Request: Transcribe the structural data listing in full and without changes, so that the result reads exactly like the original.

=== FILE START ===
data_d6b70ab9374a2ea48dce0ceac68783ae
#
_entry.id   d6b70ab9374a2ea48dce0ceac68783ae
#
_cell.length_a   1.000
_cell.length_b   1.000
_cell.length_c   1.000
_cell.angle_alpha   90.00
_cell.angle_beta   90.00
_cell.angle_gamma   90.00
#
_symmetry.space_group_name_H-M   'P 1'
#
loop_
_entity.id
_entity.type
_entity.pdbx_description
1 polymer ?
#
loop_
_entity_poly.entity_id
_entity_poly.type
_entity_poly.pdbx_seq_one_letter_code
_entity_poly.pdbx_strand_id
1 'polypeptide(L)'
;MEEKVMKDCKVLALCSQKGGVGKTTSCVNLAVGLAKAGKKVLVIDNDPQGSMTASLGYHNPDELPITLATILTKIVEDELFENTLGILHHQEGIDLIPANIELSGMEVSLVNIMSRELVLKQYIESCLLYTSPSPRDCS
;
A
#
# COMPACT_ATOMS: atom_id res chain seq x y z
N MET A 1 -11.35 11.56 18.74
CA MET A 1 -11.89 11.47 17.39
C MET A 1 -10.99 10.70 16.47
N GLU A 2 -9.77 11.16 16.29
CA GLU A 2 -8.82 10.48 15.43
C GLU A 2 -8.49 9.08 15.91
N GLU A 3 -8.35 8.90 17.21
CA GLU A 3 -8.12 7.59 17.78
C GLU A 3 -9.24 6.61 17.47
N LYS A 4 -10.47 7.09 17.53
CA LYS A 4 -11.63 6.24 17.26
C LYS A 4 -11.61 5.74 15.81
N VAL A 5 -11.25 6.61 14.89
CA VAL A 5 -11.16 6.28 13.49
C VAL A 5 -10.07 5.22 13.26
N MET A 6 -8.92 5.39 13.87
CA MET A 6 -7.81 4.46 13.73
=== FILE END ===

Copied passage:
data_d6b70ab9374a2ea48dce0ceac68783ae
#
_entry.id   d6b70ab9374a2ea48dce0ceac68783ae
#
_cell.length_a   1.000
_cell.length_b   1.000
_cell.length_c   1.000
_cell.angle_alpha   90.00
_cell.angle_beta   90.00
_cell.angle_gamma   90.00
#
_symmetry.space_group_name_H-M   'P 1'
#
loop_
_entity.id
_entity.type
_entity.pdbx_description
1 polymer ?
#
loop_
_entity_poly.entity_id
_entity_poly.type
_entity_poly.pdbx_seq_one_letter_code
_entity_poly.pdbx_strand_id
1 'polypeptide(L)'
;MEEKVMKDCKVLALCSQKGGVGKTTSCVNLAVGLAKAGKKVLVIDNDPQGSMTASLGYHNPDELPITLATILTKIVEDELFENTLGILHHQEGIDLIPANIELSGMEVSLVNIMSRELVLKQYIESCLLYTSPSPRDCS
;
A
#
# COMPACT_ATOMS: atom_id res chain seq x y z
N MET A 1 -11.35 11.56 18.74
CA MET A 1 -11.89 11.47 17.39
C MET A 1 -10.99 10.70 16.47
N GLU A 2 -9.77 11.16 16.29
CA GLU A 2 -8.82 10.48 15.43
C GLU A 2 -8.49 9.08 15.91
N GLU A 3 -8.35 8.90 17.21
CA GLU A 3 -8.12 7.59 17.78
C GLU A 3 -9.24 6.61 17.47
N LYS A 4 -10.47 7.09 17.53
CA LYS A 4 -11.63 6.24 17.26
C LYS A 4 -11.61 5.74 15.81
N VAL A 5 -11.25 6.61 14.89
CA VAL A 5 -11.16 6.28 13.49
C VAL A 5 -10.07 5.22 13.26
N MET A 6 -8.92 5.39 13.87
CA MET A 6 -7.81 4.46 13.73